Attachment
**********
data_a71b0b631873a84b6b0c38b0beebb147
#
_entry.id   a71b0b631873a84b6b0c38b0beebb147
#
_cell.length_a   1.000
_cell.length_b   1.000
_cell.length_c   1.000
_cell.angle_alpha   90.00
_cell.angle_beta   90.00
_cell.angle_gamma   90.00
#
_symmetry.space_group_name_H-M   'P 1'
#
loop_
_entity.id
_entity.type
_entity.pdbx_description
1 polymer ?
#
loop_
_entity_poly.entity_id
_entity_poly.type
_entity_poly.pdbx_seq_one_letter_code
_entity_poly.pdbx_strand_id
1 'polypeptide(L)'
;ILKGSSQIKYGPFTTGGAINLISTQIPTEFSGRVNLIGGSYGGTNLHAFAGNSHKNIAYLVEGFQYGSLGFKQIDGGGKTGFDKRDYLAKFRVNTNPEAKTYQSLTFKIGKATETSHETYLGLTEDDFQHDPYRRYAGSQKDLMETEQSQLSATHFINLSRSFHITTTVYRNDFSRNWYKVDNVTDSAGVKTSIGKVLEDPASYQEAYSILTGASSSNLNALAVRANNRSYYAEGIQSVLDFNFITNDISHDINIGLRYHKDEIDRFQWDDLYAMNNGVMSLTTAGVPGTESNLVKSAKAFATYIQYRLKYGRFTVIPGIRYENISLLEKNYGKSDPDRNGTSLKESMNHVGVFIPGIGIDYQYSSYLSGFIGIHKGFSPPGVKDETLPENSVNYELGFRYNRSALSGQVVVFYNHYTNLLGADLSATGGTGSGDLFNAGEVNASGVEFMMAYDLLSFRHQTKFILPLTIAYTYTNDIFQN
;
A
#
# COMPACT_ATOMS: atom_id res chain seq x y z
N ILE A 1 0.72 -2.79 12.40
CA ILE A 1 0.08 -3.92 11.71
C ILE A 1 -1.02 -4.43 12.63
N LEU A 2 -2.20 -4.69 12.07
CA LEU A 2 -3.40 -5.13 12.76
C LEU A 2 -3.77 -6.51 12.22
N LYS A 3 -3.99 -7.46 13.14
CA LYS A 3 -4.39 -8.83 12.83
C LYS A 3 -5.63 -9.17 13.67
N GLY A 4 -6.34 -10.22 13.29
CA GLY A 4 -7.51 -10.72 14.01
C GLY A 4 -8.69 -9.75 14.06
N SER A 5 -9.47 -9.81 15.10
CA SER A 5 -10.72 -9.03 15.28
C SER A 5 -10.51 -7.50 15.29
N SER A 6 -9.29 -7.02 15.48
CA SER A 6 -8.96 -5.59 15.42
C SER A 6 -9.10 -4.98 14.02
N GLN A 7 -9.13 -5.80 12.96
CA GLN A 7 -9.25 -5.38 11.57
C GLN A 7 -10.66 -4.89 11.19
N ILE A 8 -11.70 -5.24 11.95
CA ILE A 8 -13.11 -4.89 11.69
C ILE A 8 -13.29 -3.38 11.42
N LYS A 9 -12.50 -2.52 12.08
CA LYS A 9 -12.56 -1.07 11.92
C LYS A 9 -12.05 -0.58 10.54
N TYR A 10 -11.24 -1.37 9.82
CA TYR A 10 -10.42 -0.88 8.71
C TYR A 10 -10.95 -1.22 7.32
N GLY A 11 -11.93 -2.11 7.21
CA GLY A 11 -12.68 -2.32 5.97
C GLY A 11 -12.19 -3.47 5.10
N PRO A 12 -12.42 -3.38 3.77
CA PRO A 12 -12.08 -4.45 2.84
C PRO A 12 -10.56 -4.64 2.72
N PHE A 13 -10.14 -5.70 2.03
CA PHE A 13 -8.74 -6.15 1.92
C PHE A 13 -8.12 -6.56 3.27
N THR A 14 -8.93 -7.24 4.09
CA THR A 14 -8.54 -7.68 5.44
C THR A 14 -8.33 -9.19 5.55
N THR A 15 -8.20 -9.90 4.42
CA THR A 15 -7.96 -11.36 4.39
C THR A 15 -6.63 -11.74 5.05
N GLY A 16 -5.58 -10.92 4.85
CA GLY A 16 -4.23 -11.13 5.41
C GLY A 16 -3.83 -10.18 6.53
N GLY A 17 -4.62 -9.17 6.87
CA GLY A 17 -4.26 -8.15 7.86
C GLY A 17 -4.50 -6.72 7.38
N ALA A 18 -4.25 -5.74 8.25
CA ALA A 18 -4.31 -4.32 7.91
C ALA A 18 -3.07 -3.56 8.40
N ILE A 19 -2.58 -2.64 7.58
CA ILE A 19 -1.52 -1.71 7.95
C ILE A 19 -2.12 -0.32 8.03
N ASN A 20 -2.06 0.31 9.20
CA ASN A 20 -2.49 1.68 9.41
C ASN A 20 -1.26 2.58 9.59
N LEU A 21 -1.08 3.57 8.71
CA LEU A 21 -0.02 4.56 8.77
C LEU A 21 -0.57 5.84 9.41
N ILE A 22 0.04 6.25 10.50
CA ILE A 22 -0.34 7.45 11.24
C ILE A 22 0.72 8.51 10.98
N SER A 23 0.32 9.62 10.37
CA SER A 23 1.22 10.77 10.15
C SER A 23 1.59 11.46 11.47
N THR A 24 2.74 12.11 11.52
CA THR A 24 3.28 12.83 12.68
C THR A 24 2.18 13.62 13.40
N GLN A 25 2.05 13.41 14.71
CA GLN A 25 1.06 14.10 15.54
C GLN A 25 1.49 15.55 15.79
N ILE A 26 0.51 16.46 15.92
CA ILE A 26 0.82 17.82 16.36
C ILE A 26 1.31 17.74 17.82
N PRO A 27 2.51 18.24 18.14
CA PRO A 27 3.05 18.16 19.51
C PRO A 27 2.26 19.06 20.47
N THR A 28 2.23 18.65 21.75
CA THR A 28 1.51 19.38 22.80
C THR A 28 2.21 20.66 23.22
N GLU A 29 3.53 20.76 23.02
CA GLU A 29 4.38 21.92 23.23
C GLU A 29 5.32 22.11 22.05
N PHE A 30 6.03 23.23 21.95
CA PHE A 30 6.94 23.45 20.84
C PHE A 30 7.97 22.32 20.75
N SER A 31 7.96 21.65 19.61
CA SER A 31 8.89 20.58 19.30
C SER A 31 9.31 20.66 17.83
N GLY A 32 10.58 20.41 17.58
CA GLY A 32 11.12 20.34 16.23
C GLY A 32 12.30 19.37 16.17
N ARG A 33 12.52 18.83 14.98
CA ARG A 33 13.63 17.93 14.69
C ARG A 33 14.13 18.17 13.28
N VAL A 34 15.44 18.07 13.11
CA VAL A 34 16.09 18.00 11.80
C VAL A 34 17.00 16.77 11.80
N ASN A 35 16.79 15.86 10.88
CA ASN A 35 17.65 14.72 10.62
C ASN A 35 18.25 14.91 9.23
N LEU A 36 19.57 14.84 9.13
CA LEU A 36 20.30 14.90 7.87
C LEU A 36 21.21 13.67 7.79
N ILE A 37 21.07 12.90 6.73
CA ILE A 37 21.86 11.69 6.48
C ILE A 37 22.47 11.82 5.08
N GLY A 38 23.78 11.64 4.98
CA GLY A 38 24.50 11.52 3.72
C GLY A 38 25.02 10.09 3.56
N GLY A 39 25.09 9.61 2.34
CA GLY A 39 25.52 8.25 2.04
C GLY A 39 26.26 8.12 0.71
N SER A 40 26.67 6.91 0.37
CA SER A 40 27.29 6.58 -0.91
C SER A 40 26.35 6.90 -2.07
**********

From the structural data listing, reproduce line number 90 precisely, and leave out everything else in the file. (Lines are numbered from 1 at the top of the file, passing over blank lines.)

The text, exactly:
C ASN A 20 -1.26 2.58 9.59